According to Wilson & Messinger-Carril, the term Ceratina comes from the Greek, meaning 'horned'1.
For the scientist (Latreille in 1802) who gave this genus its name, 'horned' was felt to be a fitting description, since the antennae of the male specimen reminded him of horns.
Ceratina belong in the Apidae bee family, along with the large carpenter bees of the Xylocopa genus to which they are related2.
This is a large, cosmopolitan genus with 366 described species around the world3.
In North America, 22 species are known1 and 1 species is currently found in Britain (Ceratina cyanea)2.
Ceratina are small to medium-sized bees (measuring 3 - 15 mm long4), are shiny dark, black or metallic bees, and are practically hairless.
Males of many species have white markings on the face.
The females of some species mate with multiple males and can store sperm for some time in the spermatheca.
However, unusually, some Ceratina are able to lay eggs and rear females without actually mating! This phenomenon is called parthenogenesis1,2.
In most other species, bees that produce eggs without having mated, can lay eggs that will hatch only into male, and not females. (See Do bees have X and Y chromosomes?).
Ceratina dallatoreana and Ceratina acantha are known exceptions, and are parthenogenic in some geographical regions1. Both species are able to produce male and females without mating1.
Ceratina are unable to chew their way through hard outer wood. They typically nest in hollow twigs or twigs with a soft pith (such as teasel, raspberry, elderberry or brambles) or in old wood.
Individual nest cells are created in each burrow and are provisioned with pollen and nectar.
Interestingly, different species of Ceratina may nest in the same vicinity1.
Some Ceratina show primitive signs of sociality or are eusocial1,2.
Species such as the Little Blue Carpenter Bee, Ceratina cyanea adopt a solitary nesting habit. A female establishes a nest, perhaps in a hollow twig of brambles, roses, or other suitable vegetation. She then provisions the nest herself, as well as performing any guard duties.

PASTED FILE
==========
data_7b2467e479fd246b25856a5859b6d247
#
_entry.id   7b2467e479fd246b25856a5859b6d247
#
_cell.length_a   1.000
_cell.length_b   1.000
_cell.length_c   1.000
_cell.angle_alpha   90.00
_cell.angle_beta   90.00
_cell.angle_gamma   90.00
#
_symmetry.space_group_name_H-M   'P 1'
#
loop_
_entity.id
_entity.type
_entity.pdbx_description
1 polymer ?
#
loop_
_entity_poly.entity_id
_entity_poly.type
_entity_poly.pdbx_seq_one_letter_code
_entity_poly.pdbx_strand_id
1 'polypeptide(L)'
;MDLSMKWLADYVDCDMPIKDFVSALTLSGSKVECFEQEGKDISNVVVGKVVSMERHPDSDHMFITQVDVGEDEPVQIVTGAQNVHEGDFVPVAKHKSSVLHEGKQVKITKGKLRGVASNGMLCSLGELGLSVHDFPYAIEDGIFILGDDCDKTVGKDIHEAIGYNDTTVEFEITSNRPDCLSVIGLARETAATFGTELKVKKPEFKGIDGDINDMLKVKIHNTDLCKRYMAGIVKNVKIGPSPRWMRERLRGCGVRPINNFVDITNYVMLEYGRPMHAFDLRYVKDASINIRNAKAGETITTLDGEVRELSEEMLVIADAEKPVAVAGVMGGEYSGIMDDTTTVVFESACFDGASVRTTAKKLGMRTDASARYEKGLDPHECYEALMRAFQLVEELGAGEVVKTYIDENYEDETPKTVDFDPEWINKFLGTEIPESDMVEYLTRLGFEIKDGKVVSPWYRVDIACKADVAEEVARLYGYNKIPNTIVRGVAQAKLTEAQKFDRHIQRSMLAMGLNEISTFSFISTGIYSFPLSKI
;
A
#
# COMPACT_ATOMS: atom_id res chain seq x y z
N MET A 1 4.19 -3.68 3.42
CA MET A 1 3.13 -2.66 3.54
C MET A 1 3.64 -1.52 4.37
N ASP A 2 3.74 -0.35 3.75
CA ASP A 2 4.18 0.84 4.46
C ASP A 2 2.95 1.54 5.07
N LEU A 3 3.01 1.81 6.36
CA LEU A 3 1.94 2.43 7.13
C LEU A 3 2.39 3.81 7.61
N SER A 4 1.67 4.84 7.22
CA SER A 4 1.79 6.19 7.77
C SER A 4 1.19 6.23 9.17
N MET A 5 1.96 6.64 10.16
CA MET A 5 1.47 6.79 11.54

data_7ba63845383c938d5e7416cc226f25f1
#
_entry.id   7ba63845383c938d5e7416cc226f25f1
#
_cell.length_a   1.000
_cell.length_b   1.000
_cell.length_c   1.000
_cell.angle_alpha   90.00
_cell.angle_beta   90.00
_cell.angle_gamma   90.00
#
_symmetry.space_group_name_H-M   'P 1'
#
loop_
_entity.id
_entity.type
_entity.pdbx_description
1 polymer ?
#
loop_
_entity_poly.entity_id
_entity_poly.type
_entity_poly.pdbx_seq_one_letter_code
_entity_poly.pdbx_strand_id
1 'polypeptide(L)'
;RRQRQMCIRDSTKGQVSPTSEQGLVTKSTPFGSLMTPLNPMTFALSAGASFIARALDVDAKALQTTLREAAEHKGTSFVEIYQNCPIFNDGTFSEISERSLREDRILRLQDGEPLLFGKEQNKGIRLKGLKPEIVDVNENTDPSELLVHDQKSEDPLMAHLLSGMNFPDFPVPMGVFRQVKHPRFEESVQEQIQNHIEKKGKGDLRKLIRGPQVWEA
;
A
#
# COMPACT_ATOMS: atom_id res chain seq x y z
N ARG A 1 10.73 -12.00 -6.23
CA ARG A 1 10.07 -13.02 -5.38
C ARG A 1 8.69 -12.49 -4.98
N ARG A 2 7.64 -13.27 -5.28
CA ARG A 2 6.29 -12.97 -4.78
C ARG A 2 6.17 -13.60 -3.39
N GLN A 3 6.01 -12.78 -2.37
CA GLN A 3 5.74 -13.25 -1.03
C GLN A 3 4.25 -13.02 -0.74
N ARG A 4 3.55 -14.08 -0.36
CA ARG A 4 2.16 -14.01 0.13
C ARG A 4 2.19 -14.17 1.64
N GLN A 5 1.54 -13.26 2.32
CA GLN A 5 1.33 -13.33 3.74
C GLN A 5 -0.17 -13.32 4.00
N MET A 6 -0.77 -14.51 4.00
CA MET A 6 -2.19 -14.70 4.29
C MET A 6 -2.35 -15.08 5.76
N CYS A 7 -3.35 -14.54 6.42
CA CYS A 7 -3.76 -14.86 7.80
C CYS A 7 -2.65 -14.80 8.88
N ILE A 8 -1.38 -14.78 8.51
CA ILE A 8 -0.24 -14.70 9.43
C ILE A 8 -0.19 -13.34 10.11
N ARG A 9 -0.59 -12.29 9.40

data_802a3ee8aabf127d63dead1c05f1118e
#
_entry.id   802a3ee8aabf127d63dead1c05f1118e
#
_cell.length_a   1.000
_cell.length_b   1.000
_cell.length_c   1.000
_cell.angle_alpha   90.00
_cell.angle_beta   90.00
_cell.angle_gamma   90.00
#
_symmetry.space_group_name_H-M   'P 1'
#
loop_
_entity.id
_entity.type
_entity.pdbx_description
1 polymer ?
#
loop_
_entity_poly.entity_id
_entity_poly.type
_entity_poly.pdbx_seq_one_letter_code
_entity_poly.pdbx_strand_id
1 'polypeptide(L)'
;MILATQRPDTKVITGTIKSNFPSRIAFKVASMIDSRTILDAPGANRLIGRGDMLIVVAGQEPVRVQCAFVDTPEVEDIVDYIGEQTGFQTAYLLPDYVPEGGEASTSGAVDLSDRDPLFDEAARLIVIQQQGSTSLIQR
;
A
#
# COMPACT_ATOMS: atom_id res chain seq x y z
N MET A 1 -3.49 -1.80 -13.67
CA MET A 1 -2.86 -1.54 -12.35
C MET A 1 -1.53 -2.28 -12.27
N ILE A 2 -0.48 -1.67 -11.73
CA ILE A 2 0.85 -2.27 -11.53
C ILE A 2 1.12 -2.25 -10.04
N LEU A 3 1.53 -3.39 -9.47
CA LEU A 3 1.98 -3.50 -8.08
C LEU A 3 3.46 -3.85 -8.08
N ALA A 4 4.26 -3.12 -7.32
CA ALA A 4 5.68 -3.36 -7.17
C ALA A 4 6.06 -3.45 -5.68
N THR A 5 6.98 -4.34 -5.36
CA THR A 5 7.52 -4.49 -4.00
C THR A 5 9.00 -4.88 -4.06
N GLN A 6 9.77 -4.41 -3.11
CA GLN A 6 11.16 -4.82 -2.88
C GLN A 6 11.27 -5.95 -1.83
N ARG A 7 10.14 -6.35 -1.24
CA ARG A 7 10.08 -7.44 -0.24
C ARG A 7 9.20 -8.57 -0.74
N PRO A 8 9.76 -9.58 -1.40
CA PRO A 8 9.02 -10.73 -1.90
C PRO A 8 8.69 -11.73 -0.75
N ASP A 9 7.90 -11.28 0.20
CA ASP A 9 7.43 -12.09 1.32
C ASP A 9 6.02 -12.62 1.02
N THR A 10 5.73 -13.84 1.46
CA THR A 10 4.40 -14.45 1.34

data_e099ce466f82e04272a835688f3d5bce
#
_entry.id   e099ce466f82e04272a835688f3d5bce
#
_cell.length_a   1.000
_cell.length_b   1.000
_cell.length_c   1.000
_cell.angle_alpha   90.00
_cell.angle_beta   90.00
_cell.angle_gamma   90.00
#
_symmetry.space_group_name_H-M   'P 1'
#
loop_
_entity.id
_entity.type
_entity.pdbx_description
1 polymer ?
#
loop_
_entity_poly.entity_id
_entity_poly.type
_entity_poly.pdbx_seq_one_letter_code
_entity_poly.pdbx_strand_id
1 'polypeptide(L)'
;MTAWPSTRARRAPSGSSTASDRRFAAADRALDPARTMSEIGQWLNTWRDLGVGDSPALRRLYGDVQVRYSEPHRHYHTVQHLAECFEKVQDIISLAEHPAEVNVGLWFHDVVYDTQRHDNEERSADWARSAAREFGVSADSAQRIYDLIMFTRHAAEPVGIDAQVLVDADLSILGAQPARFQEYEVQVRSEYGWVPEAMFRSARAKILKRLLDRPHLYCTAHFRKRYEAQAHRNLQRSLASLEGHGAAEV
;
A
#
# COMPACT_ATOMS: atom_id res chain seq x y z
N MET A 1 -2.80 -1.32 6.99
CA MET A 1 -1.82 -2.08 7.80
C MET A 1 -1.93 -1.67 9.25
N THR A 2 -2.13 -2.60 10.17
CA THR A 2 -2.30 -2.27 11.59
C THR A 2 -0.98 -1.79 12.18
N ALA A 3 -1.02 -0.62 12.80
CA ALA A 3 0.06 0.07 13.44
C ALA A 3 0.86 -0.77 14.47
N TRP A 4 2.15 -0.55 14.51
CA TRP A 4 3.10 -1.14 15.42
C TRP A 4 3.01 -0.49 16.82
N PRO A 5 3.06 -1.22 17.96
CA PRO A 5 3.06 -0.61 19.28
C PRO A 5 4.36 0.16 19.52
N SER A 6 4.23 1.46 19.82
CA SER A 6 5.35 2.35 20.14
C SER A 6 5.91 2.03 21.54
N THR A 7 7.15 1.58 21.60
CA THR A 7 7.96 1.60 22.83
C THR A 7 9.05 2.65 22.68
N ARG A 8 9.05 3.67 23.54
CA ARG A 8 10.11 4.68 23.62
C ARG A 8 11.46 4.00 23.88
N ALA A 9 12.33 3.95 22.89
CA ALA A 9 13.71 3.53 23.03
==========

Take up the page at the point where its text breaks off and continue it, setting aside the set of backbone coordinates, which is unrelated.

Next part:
However, at least one Ceratina species (Ceratina nigrolabiata), practices biparental rather than solitary care.
A study of Ceratina nigrolabiata has shown that males inhabit nests and perform guard duties5. For example, Ceratina nigrolabiata males have been shown to prevent ants from entering the nest.
Because the males perform guard duties, the females are able to focus on foraging for food.
The males themselves are rarely the fathers of the offspring they are helping to protect. They will also move on from a nest and be replaced by another male, but males that stay around for longer have an increased chance of paternity.
The female mates with multiple males and stores sperm.
Small carpenter bees are polyectic, and therefore may be seen visiting a range of different flowers from a variety of plant groups for gathering pollen.
They are also generalists when gathering nectar.
1. Wilson & Messinger-Carril; The Bees In Your Backyard, Princeton University Press 2016.
2. Field Guide to Bees Of Great Britain And Ireland by Steven Falk, Bloomsbury 2015.
3. Salarian, Mehdi & Nadimi, Ahmad & Talebi, Ali Asghar & Radchenko, Vladimir. (2016). A survey of the genus Ceratina Latreille (Hymenoptera: Apidae) in northern Iran, with three new records. JOURNAL OF INSECT BIODIVERSITY AND SYSTEMATICS. 02. 143-154.
4. Moussa, Mohamadou & Esaïe, Faïbawa & Sanda, Mazi. (2022). Pollination Efficiency of Ceratina cyanea (Hymenoptera: Apidae) on Helianthus annuus (Asteraceae) Flowers at Dang (Ngaoundere, Cameroon). Open Journal of Ecology. 12. 66-80. 10.4236/oje.2022.121004.
5. Mikát M, Janošík L, Černá K, Matoušková E, Hadrava J, Bureš V, Straka J. Polyandrous bee provides extended offspring care biparentally as an alternative to monandry based eusociality. Proc Natl Acad Sci U S A. 2019 Mar 26;116(13):6238-6243. doi: 10.1073/pnas.1810092116. Epub 2019 Mar 11. PMID: 30858313; PMCID: PMC6442561.
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